But first, there is the book signing. Lugging big tote bags crammed with books, mother and son spill into the steamy afternoon and pile into a New York taxi. The driver goes a couple of blocks and pulls over with a scowl. There's no way he's heading into the collective insanity of crowds and police barricades around Madison Square Garden -- not even for a fragile-looking elderly lady.
Thus begins the Great Trek down 34th Street.
After a few crowded blocks loaded down with books, the walk seems like an extreme sport. But Phyllis Schlafly, the Olympian of the conservative movement, won't even duck into Macy's for refreshment. Finally, she spots the hotel ("Oasis!" she says) for the signing of the anthology "Thank You, President Bush," to which she has contributed.
"The aggression of the whole sexually activist community to present sodomy as the equivalent of the Holy Sacrament -- we can't leave that up to the states," a speaker, Star Parker, is saying as the Schlaflys walk into the hotel reception room where the event is in progress.
Parker, the only African American on the panel, is "a former single Los Angeles welfare mother" and author. ("As I point out in my book, 'Uncle Sam's Plantation,' the pulsating primitive rhythms and rhymes of rap music simply reflect the truths that are transmitted to blacks through the wafer-thin veneer of popular American culture," reads a passage from her chapter in "Thank You, President Bush.")
"I understand the left, and I am here to say they are wrong," Parker tells the very small gathering of faded-looking people who made it through the Darwinian obstacle course of heat, barricades and locked hotel doors to attend the event.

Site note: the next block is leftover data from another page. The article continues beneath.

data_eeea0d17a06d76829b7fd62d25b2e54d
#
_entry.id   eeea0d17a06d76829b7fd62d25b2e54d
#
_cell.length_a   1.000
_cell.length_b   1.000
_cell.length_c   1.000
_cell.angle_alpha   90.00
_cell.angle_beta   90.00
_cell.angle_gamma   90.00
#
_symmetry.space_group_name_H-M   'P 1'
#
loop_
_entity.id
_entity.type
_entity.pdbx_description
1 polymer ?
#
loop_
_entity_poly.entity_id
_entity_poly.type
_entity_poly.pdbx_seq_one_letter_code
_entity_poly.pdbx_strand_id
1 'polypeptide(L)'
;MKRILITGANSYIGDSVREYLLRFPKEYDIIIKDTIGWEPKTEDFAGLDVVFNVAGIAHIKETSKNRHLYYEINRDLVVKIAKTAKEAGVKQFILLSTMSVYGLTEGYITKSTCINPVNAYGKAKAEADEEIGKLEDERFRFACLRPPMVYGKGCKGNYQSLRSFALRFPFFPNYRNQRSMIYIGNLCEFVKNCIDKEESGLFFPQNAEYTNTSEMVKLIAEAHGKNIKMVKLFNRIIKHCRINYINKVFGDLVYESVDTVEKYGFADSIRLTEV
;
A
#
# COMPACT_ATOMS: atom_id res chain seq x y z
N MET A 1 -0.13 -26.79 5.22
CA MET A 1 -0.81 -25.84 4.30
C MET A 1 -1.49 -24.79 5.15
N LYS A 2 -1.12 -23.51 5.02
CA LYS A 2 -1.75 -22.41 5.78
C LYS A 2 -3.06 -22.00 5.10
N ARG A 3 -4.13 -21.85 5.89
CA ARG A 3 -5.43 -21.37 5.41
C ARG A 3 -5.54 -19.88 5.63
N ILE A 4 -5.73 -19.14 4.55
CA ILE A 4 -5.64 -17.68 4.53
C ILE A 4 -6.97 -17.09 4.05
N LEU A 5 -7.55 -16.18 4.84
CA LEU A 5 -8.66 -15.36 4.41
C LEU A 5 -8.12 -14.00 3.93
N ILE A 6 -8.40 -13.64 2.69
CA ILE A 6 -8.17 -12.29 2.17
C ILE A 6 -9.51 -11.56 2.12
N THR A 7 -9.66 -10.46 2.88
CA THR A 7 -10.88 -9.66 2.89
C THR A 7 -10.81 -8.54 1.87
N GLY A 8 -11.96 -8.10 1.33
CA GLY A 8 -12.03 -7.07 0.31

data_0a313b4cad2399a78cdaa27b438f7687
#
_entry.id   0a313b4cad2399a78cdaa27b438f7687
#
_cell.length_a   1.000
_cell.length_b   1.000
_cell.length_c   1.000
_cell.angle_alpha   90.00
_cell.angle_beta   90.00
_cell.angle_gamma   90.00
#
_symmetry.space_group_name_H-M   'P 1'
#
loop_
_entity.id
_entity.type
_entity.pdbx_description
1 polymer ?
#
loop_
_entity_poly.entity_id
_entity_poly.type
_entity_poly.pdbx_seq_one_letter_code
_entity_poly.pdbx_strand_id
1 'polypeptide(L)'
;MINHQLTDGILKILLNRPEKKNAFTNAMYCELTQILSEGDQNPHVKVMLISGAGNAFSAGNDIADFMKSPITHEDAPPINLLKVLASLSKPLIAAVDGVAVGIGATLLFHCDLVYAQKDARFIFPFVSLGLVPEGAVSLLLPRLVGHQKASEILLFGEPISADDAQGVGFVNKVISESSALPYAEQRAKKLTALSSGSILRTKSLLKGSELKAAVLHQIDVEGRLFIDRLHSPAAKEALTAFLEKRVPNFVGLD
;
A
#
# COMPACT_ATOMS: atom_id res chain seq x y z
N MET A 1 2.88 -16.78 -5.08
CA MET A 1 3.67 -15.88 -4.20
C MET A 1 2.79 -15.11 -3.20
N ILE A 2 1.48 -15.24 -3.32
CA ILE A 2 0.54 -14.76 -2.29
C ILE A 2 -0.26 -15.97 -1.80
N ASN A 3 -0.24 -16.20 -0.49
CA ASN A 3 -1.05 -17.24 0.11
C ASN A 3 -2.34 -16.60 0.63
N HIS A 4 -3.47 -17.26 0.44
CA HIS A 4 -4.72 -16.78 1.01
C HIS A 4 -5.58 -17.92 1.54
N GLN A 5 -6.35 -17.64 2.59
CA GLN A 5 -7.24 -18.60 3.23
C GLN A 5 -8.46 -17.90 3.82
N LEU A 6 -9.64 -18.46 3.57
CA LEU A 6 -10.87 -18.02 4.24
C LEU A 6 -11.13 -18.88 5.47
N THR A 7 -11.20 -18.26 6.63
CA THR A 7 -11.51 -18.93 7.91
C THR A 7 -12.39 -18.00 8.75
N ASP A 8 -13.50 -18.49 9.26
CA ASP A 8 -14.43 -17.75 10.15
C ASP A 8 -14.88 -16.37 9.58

A quiet presence
Schlafly's son hovers nearby. He doesn't like to discuss his sexual orientation.
He was outed in September 1992 by the New York gay magazine QW, just after the Republican convention in Houston at which Pat Buchanan declared "America's culture war" and where his mother debated a gay Republican.
"There is no way to control your adult children," Phyllis Schlafly was quoted as saying at the time, in a reaction story in the St. Louis Post-Dispatch. "They have their own lives to live. I still love them.... He's an adult. What am I supposed to do? I can't control what he says or his behavior."
She also said at the time that she supported the plank in her party's platform that opposed extending civil rights to gays or allowing them in the armed forces. She said, "I don't believe in sex outside of marriage," and since homosexuals couldn't marry, she disapproved of the homosexual sex act.
Today Phyllis Schlafly is unfazed by questions about her son, though she'd rather talk about the "beautiful" building the Eagle Forum has purchased in the tony St. Louis suburb of Clayton. "I get asked all the time," she says with a shrug, as she takes $20 bills from buyers of her books and counts the change herself.
Today, the hotly contested specter of gay marriage is on the table in America. So is the idea of a ban, which has just been passed by Schlafly's home state of Missouri. What does John Schlafly think?
"It doesn't prevent gays from living their personal lives any way they choose," he said quietly, as conservative fans of his mother pushed past him. "Gays have all the same civil and political rights as everyone else. The rights guaranteed by our Constitution."